Tuesday, October 16, 2012

Fiestas, Bailando, y Comida!!!

            I think I mentioned previously in another blog but I cannot reiterate enough how much Bolivians love parties, celebrations, their culture (including of course food), the Catholic faith, and any reason to get together and share time with one another. In the short time I have been here I have been to three parades and at least 4 parties, sometimes having more than one per week. These times always include singing/music, dancing, food, and time to socialize. They often even cancel school for such occasions. They celebrated Padre’s birthday and then had one parade right after I arrived. A week later I went with a couple of the senior girls to watch them march in another parade. After that there was student’s day which meant that the girls only had a half day of school, got special lunch and dinner made by the cook here, and cake for dessert! That same day in Cochabamba is the day of love and the first day of spring so there was much to celebrate! Food in Bolivia, from the main dish to the dessert, is a big ordeal.
Yummy, very large, ice cream sundaes at the market with Me, Monica (my current site partner), Amber (previous SLM still living and working in Coch), and Christy (my future site partner)! 

There are many different types of dishes which reflect the culture and when you are a guest it is advisable to come with an empty stomach. The few times I have gotten to go visit Monica’s Bolivian family’s house I have left quite satisfied with usually having eaten both a meal and evening tea.

After dinner and dessert we put on a dance contest for them. It was so cute to see all of them dancing alone and with each other. They even organized themselves into two different groups and were making up their own dance designs, including a large pyramid. The next time there was Cochabamba day which included two masses and a big night time celebration on the church/school grounds. It is common for parties here to have foosball and trampolines. Odd combination yes, but the children definitely seem to enjoy them! 

The most recent parade that I went to was one in which three of the girls danced and a couple of the girls went to watch. Many of the schools throughout Cochabamba participated and each represented a different type of dance from Bolivia. Some of them were repeated but it was still very cool to see how each dance was portrayed by each school. Of course all of the dancers were dressed in the costumes that were appropriate for the dance. They were so beautiful, colorful, and fun. I was reminded by watching one of the first few groups of the resourcefulness that Bolivians have. Instead of juice boxes here they have a company called Pil which sells juice in small plastic bags.  One of the school collected tons and tons of these empty plastic bags and used them to make beautiful, ornate dresses for their dance. They had also made the boys costumes out of recycled cardboard. 
The girls from the Hogar participated in two different dances. One dance was a slave dance which is in memory of or to represent the African slaves that were in the Yungas. When people dance this they usually paint their faces black, where fake afro hats, and make music with bongo drums. I don’t remember the name or the significance of the other one but they some of the dancers were playing recorder-like instruments and the girls were wearing black dresses with other colors and hats with strings hanging down on all sides. I've really enjoyed being able to watch them dance, support them, and see what they know about their culture, which is a lot.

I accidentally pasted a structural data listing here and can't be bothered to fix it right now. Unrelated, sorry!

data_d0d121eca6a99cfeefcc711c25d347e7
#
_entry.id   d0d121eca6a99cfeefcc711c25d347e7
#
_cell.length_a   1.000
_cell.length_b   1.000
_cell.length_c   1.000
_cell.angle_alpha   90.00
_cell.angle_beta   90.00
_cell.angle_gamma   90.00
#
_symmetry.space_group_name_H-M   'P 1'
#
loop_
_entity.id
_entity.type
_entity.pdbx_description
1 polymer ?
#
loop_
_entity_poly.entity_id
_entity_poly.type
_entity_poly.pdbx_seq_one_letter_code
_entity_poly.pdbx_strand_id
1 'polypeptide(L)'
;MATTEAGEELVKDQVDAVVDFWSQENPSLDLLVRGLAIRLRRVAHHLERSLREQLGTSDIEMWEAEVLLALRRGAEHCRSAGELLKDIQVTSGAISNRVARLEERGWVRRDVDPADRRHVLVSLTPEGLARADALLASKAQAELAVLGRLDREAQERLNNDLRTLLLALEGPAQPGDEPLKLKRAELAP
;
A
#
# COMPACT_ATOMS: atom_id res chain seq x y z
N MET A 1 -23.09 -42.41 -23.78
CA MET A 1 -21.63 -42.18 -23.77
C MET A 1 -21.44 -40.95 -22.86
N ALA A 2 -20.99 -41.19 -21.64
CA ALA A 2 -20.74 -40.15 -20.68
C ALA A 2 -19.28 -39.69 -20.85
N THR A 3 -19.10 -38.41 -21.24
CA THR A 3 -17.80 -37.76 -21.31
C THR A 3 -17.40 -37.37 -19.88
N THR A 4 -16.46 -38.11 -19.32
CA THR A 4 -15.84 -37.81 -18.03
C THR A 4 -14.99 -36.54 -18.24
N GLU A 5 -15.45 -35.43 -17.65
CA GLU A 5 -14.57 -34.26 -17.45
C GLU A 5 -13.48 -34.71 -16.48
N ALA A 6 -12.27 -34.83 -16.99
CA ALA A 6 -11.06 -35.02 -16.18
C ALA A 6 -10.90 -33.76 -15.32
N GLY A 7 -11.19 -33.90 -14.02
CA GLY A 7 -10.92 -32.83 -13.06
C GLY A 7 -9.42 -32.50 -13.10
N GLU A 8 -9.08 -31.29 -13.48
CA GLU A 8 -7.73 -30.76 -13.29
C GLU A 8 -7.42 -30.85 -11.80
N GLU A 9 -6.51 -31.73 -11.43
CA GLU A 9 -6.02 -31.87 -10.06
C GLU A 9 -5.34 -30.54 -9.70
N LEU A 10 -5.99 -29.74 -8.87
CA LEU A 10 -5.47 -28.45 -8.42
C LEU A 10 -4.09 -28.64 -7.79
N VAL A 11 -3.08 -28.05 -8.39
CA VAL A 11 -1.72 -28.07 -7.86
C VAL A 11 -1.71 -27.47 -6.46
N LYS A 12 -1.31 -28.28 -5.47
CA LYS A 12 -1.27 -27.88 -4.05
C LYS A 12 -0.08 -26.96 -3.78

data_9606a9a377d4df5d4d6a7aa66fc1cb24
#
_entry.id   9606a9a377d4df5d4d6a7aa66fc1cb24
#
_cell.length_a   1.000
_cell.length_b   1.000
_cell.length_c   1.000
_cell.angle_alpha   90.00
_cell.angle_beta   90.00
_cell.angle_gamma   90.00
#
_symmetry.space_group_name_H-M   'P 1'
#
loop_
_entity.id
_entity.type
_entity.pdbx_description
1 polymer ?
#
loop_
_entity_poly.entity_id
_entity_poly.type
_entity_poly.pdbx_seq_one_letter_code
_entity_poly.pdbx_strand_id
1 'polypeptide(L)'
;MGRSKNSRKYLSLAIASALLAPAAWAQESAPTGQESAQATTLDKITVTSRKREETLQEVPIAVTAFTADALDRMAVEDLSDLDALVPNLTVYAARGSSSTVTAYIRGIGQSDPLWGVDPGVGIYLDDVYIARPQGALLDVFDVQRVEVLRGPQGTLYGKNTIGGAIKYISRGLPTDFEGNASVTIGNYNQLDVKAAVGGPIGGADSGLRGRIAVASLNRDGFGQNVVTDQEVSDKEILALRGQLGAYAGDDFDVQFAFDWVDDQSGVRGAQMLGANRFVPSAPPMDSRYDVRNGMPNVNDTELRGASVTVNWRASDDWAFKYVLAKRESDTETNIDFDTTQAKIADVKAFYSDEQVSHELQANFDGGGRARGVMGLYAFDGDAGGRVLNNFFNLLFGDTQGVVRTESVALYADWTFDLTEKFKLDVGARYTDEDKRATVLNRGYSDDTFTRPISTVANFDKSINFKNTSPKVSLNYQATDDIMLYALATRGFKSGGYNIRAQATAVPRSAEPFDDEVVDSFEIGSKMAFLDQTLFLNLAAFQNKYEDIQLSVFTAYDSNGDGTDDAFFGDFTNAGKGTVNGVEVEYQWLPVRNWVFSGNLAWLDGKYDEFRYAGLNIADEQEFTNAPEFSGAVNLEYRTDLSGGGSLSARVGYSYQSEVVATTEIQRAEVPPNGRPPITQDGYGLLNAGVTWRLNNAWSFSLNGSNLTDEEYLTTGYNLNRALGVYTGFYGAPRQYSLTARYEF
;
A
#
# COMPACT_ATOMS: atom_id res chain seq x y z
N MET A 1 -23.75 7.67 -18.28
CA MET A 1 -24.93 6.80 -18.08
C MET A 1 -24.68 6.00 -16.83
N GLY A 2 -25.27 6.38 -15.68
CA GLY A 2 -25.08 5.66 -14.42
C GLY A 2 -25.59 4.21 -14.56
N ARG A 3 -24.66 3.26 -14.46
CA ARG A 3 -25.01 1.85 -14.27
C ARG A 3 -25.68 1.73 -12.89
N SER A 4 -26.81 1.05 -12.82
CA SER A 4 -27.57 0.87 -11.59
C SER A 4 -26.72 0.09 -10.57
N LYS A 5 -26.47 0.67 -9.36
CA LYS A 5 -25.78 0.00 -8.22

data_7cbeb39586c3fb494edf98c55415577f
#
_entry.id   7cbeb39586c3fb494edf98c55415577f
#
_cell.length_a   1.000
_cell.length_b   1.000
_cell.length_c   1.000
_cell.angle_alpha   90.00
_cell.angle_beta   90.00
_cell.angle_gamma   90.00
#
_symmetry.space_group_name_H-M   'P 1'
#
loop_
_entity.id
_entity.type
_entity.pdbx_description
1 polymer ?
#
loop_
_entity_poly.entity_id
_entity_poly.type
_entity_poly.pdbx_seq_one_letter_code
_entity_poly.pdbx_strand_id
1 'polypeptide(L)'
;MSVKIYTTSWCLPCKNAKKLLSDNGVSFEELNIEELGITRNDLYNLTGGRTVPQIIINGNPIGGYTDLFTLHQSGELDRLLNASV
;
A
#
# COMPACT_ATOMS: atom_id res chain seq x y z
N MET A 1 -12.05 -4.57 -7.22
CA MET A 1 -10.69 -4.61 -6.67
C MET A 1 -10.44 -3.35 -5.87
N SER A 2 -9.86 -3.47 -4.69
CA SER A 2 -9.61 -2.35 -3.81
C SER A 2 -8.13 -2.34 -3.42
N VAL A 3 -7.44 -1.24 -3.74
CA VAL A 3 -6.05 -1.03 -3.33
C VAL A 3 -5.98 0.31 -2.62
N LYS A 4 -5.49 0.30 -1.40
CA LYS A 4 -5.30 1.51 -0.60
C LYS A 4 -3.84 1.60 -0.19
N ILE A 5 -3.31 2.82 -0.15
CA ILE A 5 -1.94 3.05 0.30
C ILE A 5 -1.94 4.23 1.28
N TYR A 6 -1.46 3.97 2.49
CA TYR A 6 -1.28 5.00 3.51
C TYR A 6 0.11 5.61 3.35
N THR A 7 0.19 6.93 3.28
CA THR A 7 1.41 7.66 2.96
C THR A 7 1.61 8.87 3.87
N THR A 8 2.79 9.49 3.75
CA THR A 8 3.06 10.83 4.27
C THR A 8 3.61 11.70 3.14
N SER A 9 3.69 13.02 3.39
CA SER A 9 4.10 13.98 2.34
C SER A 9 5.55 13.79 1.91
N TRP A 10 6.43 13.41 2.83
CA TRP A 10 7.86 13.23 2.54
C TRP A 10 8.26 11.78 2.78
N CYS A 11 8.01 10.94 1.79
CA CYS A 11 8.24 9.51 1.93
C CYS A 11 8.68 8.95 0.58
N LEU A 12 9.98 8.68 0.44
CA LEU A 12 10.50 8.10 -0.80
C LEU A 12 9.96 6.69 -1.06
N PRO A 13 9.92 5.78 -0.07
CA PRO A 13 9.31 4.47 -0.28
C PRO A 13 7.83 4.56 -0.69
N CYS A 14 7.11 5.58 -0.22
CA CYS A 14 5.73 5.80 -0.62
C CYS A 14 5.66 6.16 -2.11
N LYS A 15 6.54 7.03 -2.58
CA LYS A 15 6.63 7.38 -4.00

The most recent celebration I went to was this past Sunday. Monica (my current site partner) was at another Hogar for her first year in Bolivia. While there she participated in a bible study and through that met some wonderful missionary sisters. They were celebrating their annual celebration and invited her, and consequentially me. So I journeyed an hour across town, went to mass at this gorgeous Franciscan church with a precious polish priest, and then went to the convent with Monica. When we got there they were selling food, drinks, and desserts. We both got pique which is French fries, with chorizo (bright red sausage), hard-boiled egg, beef, and vegetables, with ketchup, mustard, or mayo on top. It is commonly sold on the streets during parades or festivals and is quite tasty! Monica introduced me to her bible study friends and the sisters who live at the convent. They were all wonderfully welcoming and very friendly. Later on the entertainment began which included some skits done by children and even the bible study, music with many different instruments, and even some traditional dancing. It was quite a party and reminded me that I have so much more to learn and experience. After a month and a half I thank God for all he has shown me and that I have gotten to experience but remember that I have to continue to keep my eyes, ears, and mind open to all the Bolivia and the people here have to teach me. Both inside the Hogar, on the streets of Bolivia, and at the various events there is so much richness in culture, life, and celebration here! 


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